It Comes At Night (Blu-ray Review)

When It Comes At Night released this past summer it was met with much approval upon the critical reviews. However, once those pesky general audiences got their hands on it, it was seen as all of a sudden being divisive and controversial. They hated it. Using the Tomato meter, the critics wound up giving it an 89% (Acutal: 7.4/10) while the general audiences saw it to be more of a 44% (4.4/10). One very fresh the other very rotten. Primarily, this happens when a film is “different”, unique, outside the box and tries something newer. In this case, the crime might have been assuming that the audiences that were going to buy a ticket to see it generally were smart.


17-year-old Travis, secure within a desolate home with his protective and heavily armed parents, watches his world abruptly change with the arrival of a desperate couple and their young child. Panic and mistrust grow as the dangers of the outside world creep ever closer… but they may be nothing compared to the dangers within.

Kudos to Trey Edward Shults. Seriously, that’s how I’m starting this review. The man has fully realized the film culture we are in and where we have been. He gives you the audience credit and does so in a smart way. Shults has realized we’ve seen a zillion post apocalyptic wasteland kind of movies revolving around zombies, epidemics, whatever it is that has cleared the Earth. Its a tool and background for a story and focus and he doesn’t have to waste time on explanations, reasons, history or other superfluous stuff, we can just pretty much figure out all that ambiance on our own.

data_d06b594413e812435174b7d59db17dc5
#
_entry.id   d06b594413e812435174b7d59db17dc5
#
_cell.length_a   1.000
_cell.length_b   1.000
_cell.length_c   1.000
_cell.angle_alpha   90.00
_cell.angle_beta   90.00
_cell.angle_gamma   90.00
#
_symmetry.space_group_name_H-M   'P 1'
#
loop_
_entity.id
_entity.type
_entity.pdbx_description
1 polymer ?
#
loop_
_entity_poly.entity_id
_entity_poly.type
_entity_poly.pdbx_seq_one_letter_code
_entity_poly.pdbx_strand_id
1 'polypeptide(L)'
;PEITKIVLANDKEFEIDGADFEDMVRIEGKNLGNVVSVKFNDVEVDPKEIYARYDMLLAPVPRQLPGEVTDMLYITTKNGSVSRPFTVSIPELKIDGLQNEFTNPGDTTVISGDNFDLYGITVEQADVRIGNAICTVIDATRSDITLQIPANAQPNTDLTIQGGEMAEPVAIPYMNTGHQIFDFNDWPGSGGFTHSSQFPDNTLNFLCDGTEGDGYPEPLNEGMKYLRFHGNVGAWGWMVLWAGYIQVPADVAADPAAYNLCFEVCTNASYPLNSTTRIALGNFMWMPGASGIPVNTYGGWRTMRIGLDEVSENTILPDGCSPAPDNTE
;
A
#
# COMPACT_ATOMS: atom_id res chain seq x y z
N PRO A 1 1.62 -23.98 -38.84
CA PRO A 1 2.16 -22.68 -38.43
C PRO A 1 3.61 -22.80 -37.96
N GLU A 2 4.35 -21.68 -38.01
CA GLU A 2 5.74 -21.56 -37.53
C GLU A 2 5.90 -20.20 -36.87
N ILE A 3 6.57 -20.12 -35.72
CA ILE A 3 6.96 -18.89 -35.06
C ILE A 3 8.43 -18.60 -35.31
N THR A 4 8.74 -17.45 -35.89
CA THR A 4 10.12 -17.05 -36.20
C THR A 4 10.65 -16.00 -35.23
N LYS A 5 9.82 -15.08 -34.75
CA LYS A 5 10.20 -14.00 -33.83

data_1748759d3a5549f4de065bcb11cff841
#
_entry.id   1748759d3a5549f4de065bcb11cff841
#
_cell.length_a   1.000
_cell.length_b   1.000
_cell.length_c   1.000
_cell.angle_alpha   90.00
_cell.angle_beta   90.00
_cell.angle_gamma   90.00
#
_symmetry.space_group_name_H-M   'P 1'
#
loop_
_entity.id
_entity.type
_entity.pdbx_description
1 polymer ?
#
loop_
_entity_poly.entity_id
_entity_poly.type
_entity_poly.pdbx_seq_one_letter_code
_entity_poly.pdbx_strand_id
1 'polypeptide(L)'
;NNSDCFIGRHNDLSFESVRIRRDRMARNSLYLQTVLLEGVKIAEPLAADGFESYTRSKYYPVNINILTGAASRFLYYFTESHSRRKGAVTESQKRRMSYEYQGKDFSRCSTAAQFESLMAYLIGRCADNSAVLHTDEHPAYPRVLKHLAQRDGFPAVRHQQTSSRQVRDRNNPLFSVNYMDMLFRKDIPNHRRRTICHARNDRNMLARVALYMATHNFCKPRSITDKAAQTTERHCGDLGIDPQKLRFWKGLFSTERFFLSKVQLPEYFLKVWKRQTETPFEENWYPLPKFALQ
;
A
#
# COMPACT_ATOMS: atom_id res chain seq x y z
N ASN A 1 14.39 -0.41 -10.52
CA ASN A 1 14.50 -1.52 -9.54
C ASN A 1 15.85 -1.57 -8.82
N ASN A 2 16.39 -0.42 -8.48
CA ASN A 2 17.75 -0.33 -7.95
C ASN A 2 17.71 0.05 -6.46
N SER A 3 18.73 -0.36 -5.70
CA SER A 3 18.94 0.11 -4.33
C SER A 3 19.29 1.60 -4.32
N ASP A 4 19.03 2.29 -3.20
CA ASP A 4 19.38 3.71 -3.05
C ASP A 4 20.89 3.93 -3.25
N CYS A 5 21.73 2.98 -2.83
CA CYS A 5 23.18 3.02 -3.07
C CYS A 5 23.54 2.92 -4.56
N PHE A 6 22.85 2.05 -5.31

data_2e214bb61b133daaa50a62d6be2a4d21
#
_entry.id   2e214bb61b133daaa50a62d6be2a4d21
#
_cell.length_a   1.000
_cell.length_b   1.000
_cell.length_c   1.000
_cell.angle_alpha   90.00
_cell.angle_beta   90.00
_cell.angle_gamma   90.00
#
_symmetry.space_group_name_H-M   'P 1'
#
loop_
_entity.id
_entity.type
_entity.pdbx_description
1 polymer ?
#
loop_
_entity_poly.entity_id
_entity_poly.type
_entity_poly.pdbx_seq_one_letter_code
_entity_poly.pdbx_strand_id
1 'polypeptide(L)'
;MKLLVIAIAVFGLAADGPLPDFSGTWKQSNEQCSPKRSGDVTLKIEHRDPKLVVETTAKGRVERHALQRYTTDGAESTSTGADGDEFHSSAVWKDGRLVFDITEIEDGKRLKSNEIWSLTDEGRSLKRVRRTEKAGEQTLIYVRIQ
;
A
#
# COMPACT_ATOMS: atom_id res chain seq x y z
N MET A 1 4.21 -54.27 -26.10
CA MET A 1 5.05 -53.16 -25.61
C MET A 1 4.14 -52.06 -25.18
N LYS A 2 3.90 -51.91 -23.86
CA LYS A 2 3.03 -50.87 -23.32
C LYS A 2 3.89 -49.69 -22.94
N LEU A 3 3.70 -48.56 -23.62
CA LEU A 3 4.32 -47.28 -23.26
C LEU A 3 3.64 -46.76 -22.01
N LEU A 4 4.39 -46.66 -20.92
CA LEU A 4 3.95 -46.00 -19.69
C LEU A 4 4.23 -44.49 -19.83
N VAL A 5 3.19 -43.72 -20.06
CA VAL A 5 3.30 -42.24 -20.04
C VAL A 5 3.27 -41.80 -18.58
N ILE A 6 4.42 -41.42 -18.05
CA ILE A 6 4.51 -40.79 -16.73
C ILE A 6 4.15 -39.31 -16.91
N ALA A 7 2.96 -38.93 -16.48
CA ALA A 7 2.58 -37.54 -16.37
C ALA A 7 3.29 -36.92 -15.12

The horrors come in the execution of showing humanity pushed to the brink. A complete sheltering and distrust among anything but your innermost inner or inner circles.  Its the sorta thing that George Romero established and did so well in his first four zombie films. No matter what the monster is, or how shit the world has gone to, its the humans who are the true monsters and deliver the horrors. In the case with this film, you almost feel most comfortable in the confrontation scenes as the ones with all the characters playing nice and being “normal” have you wondering and on edge as to when its all going to go to hell.

Joel Edgerton continues to carve himself an interesting career with the choices he makes. While this role isn’t too much of a stretch for his abilities (Its a part we’ve sort of seen him play to different degrees), he’s the perfect driving force for the film Kelvin Harrsion Jr is the one who truly shines though and seems to be the eyes with which we see this world.  He’s an interesting presence and really is an interesting, unpredictable character and actor in terms of his approach and where things go with him. Christopher Abbott from Girls is just a guy I never feel I like or trust no matter what he’s in, so I guess he fits here.

I’ve long been a fan of these movies where there’s something bigger going on and we are seeing a really small, personal story snapshotted within it. Its baffling to me that general audiences found this movie that polarizing. Its a really engaging, well acting, deep and fully put together story. Was it because they thought there was going to be some sort of monster in it or something? I’m lost here. Sound off in the comments if you thought this terrific little post apocalyptic horror thriller was anything but awesome.